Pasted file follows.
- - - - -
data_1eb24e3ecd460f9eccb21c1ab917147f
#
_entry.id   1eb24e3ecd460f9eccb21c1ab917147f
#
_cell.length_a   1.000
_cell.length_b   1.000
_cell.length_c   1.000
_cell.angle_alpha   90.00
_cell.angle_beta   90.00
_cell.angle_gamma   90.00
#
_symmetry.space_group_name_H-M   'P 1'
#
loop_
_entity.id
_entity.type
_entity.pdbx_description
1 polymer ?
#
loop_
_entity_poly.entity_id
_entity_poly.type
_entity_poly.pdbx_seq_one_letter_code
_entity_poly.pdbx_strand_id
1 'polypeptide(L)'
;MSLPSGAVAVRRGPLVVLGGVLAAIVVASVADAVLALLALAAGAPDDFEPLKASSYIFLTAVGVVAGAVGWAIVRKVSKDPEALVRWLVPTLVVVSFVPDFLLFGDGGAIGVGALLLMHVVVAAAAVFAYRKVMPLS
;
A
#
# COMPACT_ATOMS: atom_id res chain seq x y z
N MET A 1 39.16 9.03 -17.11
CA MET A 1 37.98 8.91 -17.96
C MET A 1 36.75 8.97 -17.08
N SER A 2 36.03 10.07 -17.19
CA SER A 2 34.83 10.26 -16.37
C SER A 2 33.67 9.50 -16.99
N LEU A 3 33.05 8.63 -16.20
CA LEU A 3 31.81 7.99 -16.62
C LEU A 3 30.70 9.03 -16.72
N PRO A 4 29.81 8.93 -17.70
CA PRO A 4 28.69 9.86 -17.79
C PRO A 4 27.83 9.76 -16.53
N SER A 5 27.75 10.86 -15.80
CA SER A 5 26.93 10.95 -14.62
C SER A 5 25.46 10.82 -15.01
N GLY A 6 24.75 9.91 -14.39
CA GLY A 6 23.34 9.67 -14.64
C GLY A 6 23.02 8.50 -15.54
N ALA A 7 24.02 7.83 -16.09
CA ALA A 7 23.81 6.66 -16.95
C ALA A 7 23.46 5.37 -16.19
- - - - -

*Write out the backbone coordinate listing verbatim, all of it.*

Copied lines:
data_1eb24e3ecd460f9eccb21c1ab917147f
#
_entry.id   1eb24e3ecd460f9eccb21c1ab917147f
#
_cell.length_a   1.000
_cell.length_b   1.000
_cell.length_c   1.000
_cell.angle_alpha   90.00
_cell.angle_beta   90.00
_cell.angle_gamma   90.00
#
_symmetry.space_group_name_H-M   'P 1'
#
loop_
_entity.id
_entity.type
_entity.pdbx_description
1 polymer ?
#
loop_
_entity_poly.entity_id
_entity_poly.type
_entity_poly.pdbx_seq_one_letter_code
_entity_poly.pdbx_strand_id
1 'polypeptide(L)'
;MSLPSGAVAVRRGPLVVLGGVLAAIVVASVADAVLALLALAAGAPDDFEPLKASSYIFLTAVGVVAGAVGWAIVRKVSKDPEALVRWLVPTLVVVSFVPDFLLFGDGGAIGVGALLLMHVVVAAAAVFAYRKVMPLS
;
A
#
# COMPACT_ATOMS: atom_id res chain seq x y z
N MET A 1 39.16 9.03 -17.11
CA MET A 1 37.98 8.91 -17.96
C MET A 1 36.75 8.97 -17.08
N SER A 2 36.03 10.07 -17.19
CA SER A 2 34.83 10.26 -16.37
C SER A 2 33.67 9.50 -16.99
N LEU A 3 33.05 8.63 -16.20
CA LEU A 3 31.81 7.99 -16.62
C LEU A 3 30.70 9.03 -16.72
N PRO A 4 29.81 8.93 -17.70
CA PRO A 4 28.69 9.86 -17.79
C PRO A 4 27.83 9.76 -16.53
N SER A 5 27.75 10.86 -15.80
CA SER A 5 26.93 10.95 -14.62
C SER A 5 25.46 10.82 -15.01
N GLY A 6 24.75 9.91 -14.39
CA GLY A 6 23.34 9.67 -14.64
C GLY A 6 23.02 8.50 -15.54
N ALA A 7 24.02 7.83 -16.09
CA ALA A 7 23.81 6.66 -16.95
C ALA A 7 23.46 5.37 -16.19